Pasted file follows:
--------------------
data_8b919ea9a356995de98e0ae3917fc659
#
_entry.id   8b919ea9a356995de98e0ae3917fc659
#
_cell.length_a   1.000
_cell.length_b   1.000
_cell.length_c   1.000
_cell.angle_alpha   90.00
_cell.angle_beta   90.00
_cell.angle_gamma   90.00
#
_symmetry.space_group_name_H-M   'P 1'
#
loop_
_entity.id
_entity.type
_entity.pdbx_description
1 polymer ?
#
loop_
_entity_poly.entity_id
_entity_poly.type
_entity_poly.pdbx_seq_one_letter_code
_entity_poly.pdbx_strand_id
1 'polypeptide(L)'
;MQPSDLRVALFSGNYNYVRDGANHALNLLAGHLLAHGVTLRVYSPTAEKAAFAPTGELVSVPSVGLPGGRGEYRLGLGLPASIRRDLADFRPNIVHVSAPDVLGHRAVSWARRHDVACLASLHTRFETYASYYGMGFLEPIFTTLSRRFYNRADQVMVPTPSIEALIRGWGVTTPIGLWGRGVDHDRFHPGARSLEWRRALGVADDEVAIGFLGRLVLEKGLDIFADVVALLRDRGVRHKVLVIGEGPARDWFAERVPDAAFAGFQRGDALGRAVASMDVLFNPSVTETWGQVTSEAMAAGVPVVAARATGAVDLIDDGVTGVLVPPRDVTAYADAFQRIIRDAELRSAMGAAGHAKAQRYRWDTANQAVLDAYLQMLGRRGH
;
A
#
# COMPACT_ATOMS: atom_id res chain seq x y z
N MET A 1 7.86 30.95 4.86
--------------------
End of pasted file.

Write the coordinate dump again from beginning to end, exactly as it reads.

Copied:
data_8b919ea9a356995de98e0ae3917fc659
#
_entry.id   8b919ea9a356995de98e0ae3917fc659
#
_cell.length_a   1.000
_cell.length_b   1.000
_cell.length_c   1.000
_cell.angle_alpha   90.00
_cell.angle_beta   90.00
_cell.angle_gamma   90.00
#
_symmetry.space_group_name_H-M   'P 1'
#
loop_
_entity.id
_entity.type
_entity.pdbx_description
1 polymer ?
#
loop_
_entity_poly.entity_id
_entity_poly.type
_entity_poly.pdbx_seq_one_letter_code
_entity_poly.pdbx_strand_id
1 'polypeptide(L)'
;MQPSDLRVALFSGNYNYVRDGANHALNLLAGHLLAHGVTLRVYSPTAEKAAFAPTGELVSVPSVGLPGGRGEYRLGLGLPASIRRDLADFRPNIVHVSAPDVLGHRAVSWARRHDVACLASLHTRFETYASYYGMGFLEPIFTTLSRRFYNRADQVMVPTPSIEALIRGWGVTTPIGLWGRGVDHDRFHPGARSLEWRRALGVADDEVAIGFLGRLVLEKGLDIFADVVALLRDRGVRHKVLVIGEGPARDWFAERVPDAAFAGFQRGDALGRAVASMDVLFNPSVTETWGQVTSEAMAAGVPVVAARATGAVDLIDDGVTGVLVPPRDVTAYADAFQRIIRDAELRSAMGAAGHAKAQRYRWDTANQAVLDAYLQMLGRRGH
;
A
#
# COMPACT_ATOMS: atom_id res chain seq x y z
N MET A 1 7.86 30.95 4.86